The PLAN’s sole aircraft carrier Liao Ning too has been refitted and upgraded with Ukraine’s military-industrial help. In another development, the PRC’s Nanchang-based Hongdu Industrial Aviation Group (HAIG) inked a contract in 2009 with Ukrainian engine manufacturer Motor Sich for the supply AI-222-25F turbofans—each valued at $2 million—for its production-standard L-15 ‘Hunting Eagle’ lead-in fighter trainer (LIFT). The first tranche of 12 engines was delivered in 2011. The tandem-seat, twin-engined L-15, co-developed by HAIG and Russia’s Yakovlev OKB, made its maiden flight on March 13, 2006. The first L-15 prototype, powered by twin non-afterburning ZMKB-Progress (Lotarev) DV-2 engines, was rolled out on September 29, 2005. The third prototype, powered by twin DV-2F afterburning turbofans, first flew on May 10, 2008, and was powered by twin non-afterburning AI-222-25 turbofans. The fourth prototype first flew on June 8, 2009, and was powered by two afterburner-equipped AI-222K-25F turbofans. The sixth L-15 prototype, which was rolled out on August 15, 2010,  features a stretched nose that can house a multi-mode fire-control radar, HOTAS controls, and improved glass cockpit avionics with three AMLCD-based multifunction displays. Powered by two AI-222K-25F turbofans delivering enough thrust for sustained supersonic flight, its maiden flight took place on October 26, 2010. It features a three-axis quadruplex fly-by-wire flight control system. The L-15 has a maximum takeoff weight of 9,500kg, maximum speed of Mach 1.4, maximum climb rate of 150 metres/second, load sustenance of +8g/-3g, service ceiling of 16,000 metres, loitering time of two hours, and a structural airframe life of 10,000 flight hours. Unit price quoted for the L-15 is US$16 million. The L-15 is likely to be procured in future by the air forces of China, Myanmar and Pakistan.
Ukraine has also sold the PRC four Project 1232.2 Zubr hovercraft at a cost of US$315 million. While the first two were built (and delivered on April 12, 2013) by the Crimea-based MORYE Feodosya Shipbuilding Company in Feodosiya (now in Russia-annexed Crimea), the latter two are now being licence-assembled at the China State Shipbuilding Corp-owned Huangpu Shipyard in Guangzhou under the supervision of Ukrainian technicians. Ukraine has also helped the PRC upgrade its fleet of Su-27SK heavy multi-role combat (H-MRCA) aircraft by supplying kits for upgraded N-001 mlti-mode airborne radars (from RADIONIX Ltd), OMUT internalu jammers for Shenyang J-11B H-MRCAs, as well as  upgraded ZSh-7APN Sura-K helmet-mounted display systems (HMDS) and upgrade kits for the OEPS-27 infra-red search-and-track (IRST) sensors.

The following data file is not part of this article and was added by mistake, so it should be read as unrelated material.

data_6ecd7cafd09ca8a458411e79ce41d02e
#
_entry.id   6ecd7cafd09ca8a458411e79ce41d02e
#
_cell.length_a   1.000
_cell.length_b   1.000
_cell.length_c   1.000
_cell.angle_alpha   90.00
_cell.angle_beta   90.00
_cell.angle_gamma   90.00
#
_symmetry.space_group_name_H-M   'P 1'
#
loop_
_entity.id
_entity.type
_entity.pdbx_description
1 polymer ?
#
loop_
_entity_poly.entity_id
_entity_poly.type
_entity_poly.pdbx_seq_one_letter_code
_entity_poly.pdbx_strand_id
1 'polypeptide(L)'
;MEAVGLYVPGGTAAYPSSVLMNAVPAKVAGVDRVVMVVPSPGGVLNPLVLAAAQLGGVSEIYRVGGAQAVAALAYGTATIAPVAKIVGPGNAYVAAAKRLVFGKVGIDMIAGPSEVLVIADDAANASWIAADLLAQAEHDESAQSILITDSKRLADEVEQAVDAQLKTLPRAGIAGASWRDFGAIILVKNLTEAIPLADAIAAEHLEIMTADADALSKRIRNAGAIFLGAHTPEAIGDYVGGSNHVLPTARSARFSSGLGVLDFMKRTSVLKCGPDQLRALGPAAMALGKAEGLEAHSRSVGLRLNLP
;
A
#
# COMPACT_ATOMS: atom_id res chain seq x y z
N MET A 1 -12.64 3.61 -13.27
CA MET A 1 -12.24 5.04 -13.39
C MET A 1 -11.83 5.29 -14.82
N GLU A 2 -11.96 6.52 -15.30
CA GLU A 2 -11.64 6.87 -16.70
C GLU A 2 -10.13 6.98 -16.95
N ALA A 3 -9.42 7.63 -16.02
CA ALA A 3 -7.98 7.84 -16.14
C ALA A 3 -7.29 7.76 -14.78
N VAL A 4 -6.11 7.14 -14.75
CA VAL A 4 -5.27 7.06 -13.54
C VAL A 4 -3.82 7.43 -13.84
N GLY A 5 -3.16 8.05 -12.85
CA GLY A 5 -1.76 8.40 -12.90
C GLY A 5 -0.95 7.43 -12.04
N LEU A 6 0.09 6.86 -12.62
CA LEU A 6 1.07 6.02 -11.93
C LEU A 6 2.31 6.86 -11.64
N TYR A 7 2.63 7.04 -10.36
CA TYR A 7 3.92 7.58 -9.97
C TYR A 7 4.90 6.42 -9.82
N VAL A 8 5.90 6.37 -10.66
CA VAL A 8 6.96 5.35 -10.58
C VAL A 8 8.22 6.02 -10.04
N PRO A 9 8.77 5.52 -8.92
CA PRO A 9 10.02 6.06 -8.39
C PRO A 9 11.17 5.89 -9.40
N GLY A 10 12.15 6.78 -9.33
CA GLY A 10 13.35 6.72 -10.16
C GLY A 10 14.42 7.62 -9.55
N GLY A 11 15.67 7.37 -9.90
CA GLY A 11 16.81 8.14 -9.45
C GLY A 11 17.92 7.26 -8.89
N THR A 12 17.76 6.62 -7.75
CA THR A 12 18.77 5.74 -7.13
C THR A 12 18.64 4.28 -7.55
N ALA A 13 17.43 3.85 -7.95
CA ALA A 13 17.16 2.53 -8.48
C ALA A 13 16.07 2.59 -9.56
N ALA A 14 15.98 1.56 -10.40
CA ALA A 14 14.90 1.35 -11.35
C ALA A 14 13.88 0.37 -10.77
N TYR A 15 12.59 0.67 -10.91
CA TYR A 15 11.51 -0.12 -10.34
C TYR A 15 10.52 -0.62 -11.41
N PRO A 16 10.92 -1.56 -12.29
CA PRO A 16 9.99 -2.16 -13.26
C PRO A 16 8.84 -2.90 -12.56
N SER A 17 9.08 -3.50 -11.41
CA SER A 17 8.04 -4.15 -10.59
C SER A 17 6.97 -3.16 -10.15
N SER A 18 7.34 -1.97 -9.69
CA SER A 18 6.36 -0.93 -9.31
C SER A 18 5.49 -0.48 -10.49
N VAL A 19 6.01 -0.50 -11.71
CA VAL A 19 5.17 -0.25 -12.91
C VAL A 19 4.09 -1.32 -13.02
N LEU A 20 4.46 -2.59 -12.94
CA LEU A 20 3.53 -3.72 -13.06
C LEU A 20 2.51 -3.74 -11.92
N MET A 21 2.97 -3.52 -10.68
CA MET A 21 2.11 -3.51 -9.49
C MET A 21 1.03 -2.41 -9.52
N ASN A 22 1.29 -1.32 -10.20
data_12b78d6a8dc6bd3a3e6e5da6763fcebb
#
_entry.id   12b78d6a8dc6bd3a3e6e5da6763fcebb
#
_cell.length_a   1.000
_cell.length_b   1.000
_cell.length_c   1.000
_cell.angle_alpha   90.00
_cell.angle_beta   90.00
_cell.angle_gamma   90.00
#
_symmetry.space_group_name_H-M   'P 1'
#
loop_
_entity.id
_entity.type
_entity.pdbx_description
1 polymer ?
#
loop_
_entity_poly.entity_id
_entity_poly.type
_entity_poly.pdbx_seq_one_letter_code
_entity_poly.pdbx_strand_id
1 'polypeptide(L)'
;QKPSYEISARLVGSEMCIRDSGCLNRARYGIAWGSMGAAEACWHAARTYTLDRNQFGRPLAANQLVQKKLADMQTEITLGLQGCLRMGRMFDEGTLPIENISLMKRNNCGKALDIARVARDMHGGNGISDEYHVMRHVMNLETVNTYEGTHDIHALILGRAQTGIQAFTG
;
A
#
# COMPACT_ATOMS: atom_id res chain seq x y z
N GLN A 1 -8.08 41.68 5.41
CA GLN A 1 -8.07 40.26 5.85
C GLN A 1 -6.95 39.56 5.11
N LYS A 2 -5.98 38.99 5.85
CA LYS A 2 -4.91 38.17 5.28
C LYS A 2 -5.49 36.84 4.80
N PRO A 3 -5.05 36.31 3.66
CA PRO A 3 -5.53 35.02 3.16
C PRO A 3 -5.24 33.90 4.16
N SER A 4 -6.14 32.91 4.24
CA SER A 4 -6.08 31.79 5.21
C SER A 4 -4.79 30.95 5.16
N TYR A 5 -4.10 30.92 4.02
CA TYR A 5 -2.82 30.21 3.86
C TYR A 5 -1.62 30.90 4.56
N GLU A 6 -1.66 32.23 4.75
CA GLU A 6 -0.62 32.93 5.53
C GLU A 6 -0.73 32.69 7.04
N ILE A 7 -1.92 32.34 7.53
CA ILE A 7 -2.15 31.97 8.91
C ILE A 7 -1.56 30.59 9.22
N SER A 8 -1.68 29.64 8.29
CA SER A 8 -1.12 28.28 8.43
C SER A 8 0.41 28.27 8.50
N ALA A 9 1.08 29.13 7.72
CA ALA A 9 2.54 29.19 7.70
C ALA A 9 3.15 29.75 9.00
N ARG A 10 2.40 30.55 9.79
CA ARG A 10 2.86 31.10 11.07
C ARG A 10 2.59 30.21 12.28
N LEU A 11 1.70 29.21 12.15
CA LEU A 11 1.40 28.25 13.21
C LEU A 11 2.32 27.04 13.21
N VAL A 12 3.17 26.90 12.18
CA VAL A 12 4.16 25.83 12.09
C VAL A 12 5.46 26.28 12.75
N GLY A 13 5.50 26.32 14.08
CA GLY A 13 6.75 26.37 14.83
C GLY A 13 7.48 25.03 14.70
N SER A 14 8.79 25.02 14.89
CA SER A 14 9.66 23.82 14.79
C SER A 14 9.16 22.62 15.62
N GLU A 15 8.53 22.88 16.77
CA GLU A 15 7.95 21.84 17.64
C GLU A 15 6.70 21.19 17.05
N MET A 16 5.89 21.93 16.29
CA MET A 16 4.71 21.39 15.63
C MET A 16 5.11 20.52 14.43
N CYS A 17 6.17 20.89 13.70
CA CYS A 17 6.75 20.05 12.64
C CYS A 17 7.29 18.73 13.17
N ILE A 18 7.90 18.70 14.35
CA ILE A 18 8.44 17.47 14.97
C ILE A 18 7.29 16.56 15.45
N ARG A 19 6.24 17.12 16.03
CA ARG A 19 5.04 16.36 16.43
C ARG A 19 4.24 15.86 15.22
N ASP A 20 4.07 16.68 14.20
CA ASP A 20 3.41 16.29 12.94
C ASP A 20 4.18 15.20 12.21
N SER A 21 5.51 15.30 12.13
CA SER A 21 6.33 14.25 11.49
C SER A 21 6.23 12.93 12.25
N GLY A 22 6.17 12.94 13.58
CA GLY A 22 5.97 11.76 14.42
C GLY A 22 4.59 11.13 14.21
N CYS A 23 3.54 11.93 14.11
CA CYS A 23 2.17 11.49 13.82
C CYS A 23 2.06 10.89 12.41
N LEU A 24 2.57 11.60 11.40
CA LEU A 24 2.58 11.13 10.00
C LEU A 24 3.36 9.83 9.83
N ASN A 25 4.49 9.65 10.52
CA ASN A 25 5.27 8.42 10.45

In addition, Ukraine has also helped the Sichuan Changhong Electric Appliance Corp and its Luoyang Optical-Electronic Technology Development Centre (LOEC) to develop both an indigenous HMDS as well as the Hongguang-1 IRST sensor for the Shenyang J-11B, Chengdu J-10B and Shenyang J-15 MRCAs.
Lastly, Ukraine in 2001 supplied the PRC’s 601 Research Institute at Shenyang with one Su-33 carrier-based H-MRCA prototype (the T-10K-3) along with related production-engineering data as well as the source-codes (crypto-keys) for the aircraft’s fly-by-wire flight-control systems and its digital databus. The T-10K-3 aircraft had made its maiden flight on February 17, 1990 in the former USSR. Also sold by Ukraine were the production-licences for the LIMAN ground-radio jammers, mobile GPS jamming systems, and road-mobile troposcatter-based communications relay systems like the TS-504 and multi-point TS-510/GS-510 systems, which are re-engineered versions of Ukraine’s R-423-1 Brig-1 troposcatter system.
When it comes to military-industrial cooperation with Belarus, in 1998, in the Chinese city of Hubei in Siogan Province a joint assembly plant called ‘Sanjiang Volat Co Ltd’ for the production of multi-wheeled tractors and chassis for various purposes with capacity from 20 to 75 tonnes was established. The founders of the joint venture with a capital of 52.2 million Yuan were Minsk Wheel Tractor Plant (MWTP), with an authorised capital share of 30% and Sanjiang Aerospace Corp with the 70 % share. MWTP contributed technologies and accessories for building multi-wheeled heavy-duty vehicles. In accordance with the agreed-upon business statutes, in the first five years of operation 70 % of all components for the plant should have been delivered by MWTP. Subsequently, the share of Belarusian components was intended to be reduced to 30%. But the PRC, known for its outstanding talent for re-engineering, exceeded the plan, and now MWTP provides only the wheel-hubs. The production facilities of Sanjiang Volat Co Ltd are designed to produce 300 multi-axle vehicles per year to meet the needs of the defence, oil, construction, mining and forestry industries. The industrial partners have since September 2009 also created a joint production facility for hydro-mechanical transmission (HMT) of heavy-duty vehicles and wheeled tractors. This facility is known as the Wuhan Sanjiang Import & Export Company Ltd (WSIEC), a subsidiary of China Sanjiang Space Group (CSSG).
With Kyrgyzstan, the PRC has joined forces to develop an indigenous version of the VA-111 Shkval supercavitating rocket-propelled torpedo, which achieves a high velocity of 230mph (386kph). The Shkval is fired from the standard 533mm torpedo tube at a depth of up to 328 feet (100 metres). The torpedo exits the tube at 50 Knots (93kph) and then ignites the rocket motor, propelling the weapon to speeds four to five times faster than other conventional torpedoes. The weapon has an 80% kill probability at a range of 7,655 yards (7,000 metres). The torpedo is guided by an autopilot rather than by a homing head as on most torpedoes. Manufacturing know-how for the torpedo’s cruise-control sub-systems has been procured from Ukraine, while Kyrgyzstan’s Dastan Engineering JSC has supplied the autopilot’s manufacturing know-how to the PRC. 
To Be Concluded